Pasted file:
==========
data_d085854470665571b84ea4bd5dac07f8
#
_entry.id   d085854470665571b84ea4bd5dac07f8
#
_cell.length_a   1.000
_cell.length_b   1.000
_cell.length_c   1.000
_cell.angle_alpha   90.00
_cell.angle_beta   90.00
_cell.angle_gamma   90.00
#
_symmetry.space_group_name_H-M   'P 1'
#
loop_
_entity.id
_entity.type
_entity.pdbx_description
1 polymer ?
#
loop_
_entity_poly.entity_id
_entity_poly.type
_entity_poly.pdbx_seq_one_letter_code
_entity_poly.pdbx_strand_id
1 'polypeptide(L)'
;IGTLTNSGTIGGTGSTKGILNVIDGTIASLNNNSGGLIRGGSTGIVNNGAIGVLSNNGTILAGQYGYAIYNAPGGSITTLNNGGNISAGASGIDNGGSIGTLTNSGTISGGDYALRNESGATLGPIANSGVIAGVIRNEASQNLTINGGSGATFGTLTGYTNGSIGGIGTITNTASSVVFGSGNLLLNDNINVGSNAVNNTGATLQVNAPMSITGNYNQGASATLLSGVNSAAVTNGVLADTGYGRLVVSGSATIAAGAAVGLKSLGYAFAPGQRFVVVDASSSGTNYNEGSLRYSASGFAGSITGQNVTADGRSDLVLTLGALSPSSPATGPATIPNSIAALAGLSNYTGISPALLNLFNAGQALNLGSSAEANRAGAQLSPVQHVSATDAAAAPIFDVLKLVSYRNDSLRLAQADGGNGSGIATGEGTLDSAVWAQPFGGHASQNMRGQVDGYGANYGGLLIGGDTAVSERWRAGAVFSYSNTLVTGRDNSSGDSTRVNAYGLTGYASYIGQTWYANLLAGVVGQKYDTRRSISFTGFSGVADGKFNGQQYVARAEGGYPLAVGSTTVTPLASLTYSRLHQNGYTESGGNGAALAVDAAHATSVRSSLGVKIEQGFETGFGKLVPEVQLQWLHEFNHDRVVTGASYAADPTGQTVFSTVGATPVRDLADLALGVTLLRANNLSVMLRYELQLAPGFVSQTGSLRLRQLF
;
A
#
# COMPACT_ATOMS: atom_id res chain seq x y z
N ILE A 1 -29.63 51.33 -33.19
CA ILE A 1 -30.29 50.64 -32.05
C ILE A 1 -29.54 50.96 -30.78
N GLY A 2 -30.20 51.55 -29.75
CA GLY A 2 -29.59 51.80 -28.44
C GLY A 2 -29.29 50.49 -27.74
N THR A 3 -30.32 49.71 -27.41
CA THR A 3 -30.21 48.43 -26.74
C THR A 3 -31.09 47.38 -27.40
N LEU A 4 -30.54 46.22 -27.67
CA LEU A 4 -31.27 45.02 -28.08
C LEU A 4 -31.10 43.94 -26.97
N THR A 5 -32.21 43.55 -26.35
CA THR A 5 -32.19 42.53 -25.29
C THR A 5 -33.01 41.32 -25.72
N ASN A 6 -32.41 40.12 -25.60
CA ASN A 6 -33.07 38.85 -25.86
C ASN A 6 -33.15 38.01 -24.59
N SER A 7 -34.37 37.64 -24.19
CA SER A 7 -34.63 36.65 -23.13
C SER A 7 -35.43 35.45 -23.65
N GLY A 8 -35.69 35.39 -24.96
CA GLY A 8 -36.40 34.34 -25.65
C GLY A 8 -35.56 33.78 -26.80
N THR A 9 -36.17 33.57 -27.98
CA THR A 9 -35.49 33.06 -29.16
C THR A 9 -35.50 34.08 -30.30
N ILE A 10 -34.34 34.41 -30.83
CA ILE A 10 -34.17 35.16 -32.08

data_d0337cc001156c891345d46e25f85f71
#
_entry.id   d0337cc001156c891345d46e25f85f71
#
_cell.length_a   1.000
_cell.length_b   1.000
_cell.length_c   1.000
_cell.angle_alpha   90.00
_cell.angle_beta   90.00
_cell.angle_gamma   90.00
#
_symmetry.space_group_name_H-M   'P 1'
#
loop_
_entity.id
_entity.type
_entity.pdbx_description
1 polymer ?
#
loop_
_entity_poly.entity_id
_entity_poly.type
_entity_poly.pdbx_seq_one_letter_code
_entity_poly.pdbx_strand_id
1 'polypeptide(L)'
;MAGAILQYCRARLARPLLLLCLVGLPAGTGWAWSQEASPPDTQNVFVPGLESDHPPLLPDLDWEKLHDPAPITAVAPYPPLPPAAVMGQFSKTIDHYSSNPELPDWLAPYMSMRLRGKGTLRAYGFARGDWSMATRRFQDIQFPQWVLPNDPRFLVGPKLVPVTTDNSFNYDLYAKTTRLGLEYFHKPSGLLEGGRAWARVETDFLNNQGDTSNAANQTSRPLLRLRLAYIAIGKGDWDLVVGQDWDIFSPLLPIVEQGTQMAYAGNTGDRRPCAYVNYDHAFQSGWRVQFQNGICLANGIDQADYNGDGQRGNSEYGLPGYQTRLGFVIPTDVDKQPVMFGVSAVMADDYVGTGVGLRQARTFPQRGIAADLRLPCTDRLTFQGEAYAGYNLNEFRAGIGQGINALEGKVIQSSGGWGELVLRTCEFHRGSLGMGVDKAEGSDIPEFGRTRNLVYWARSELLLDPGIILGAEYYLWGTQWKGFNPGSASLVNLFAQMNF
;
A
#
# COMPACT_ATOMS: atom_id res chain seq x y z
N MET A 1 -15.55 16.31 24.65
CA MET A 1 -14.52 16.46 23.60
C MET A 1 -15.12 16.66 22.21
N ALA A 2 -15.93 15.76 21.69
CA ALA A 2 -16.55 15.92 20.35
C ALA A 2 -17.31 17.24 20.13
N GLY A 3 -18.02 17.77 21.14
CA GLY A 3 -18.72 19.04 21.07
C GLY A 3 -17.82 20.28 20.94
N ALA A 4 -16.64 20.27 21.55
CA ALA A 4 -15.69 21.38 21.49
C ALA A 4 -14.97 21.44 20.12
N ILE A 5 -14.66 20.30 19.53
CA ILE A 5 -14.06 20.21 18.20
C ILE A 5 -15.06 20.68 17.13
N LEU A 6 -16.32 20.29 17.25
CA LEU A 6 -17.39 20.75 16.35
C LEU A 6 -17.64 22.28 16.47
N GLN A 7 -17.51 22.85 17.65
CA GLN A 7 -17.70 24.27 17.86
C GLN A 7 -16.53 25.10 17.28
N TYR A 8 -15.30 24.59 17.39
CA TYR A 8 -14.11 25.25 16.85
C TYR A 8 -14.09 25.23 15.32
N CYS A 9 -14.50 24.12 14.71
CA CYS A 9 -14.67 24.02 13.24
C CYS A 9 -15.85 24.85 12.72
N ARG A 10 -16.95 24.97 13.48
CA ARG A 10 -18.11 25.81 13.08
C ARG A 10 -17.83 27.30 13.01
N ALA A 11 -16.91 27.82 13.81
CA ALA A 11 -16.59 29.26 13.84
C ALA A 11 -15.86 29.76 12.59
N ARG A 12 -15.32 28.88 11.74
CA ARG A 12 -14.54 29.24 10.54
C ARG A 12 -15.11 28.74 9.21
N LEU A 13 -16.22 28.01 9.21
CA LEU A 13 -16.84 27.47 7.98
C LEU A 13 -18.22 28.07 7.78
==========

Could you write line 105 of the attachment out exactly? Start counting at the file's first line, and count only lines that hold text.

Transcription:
N LEU A 6 -16.32 20.29 17.25